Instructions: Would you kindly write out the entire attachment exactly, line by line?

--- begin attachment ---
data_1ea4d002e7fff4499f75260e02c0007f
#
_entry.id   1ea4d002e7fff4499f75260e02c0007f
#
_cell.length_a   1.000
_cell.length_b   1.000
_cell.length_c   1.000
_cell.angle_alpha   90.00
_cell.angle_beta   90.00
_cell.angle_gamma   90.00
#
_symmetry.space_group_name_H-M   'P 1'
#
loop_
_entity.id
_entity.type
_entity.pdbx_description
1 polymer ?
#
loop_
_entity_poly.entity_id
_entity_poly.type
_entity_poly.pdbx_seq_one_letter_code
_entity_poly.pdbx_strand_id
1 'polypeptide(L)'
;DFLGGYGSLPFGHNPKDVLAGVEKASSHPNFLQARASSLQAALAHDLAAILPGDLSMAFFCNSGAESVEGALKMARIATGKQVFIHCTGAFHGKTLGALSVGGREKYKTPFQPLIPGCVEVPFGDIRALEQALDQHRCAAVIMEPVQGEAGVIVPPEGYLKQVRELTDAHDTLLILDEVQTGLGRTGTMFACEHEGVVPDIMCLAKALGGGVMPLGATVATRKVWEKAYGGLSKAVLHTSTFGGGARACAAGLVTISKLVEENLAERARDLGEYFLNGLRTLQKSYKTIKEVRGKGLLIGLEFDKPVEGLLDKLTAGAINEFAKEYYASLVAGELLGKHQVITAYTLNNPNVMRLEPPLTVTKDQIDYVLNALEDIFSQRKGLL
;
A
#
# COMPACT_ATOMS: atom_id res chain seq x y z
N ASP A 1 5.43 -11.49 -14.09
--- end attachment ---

data_1ea4d002e7fff4499f75260e02c0007f
#
_entry.id   1ea4d002e7fff4499f75260e02c0007f
#
_cell.length_a   1.000
_cell.length_b   1.000
_cell.length_c   1.000
_cell.angle_alpha   90.00
_cell.angle_beta   90.00
_cell.angle_gamma   90.00
#
_symmetry.space_group_name_H-M   'P 1'
#
loop_
_entity.id
_entity.type
_entity.pdbx_description
1 polymer ?
#
loop_
_entity_poly.entity_id
_entity_poly.type
_entity_poly.pdbx_seq_one_letter_code
_entity_poly.pdbx_strand_id
1 'polypeptide(L)'
;DFLGGYGSLPFGHNPKDVLAGVEKASSHPNFLQARASSLQAALAHDLAAILPGDLSMAFFCNSGAESVEGALKMARIATGKQVFIHCTGAFHGKTLGALSVGGREKYKTPFQPLIPGCVEVPFGDIRALEQALDQHRCAAVIMEPVQGEAGVIVPPEGYLKQVRELTDAHDTLLILDEVQTGLGRTGTMFACEHEGVVPDIMCLAKALGGGVMPLGATVATRKVWEKAYGGLSKAVLHTSTFGGGARACAAGLVTISKLVEENLAERARDLGEYFLNGLRTLQKSYKTIKEVRGKGLLIGLEFDKPVEGLLDKLTAGAINEFAKEYYASLVAGELLGKHQVITAYTLNNPNVMRLEPPLTVTKDQIDYVLNALEDIFSQRKGLL
;
A
#
# COMPACT_ATOMS: atom_id res chain seq x y z
N ASP A 1 5.43 -11.49 -14.09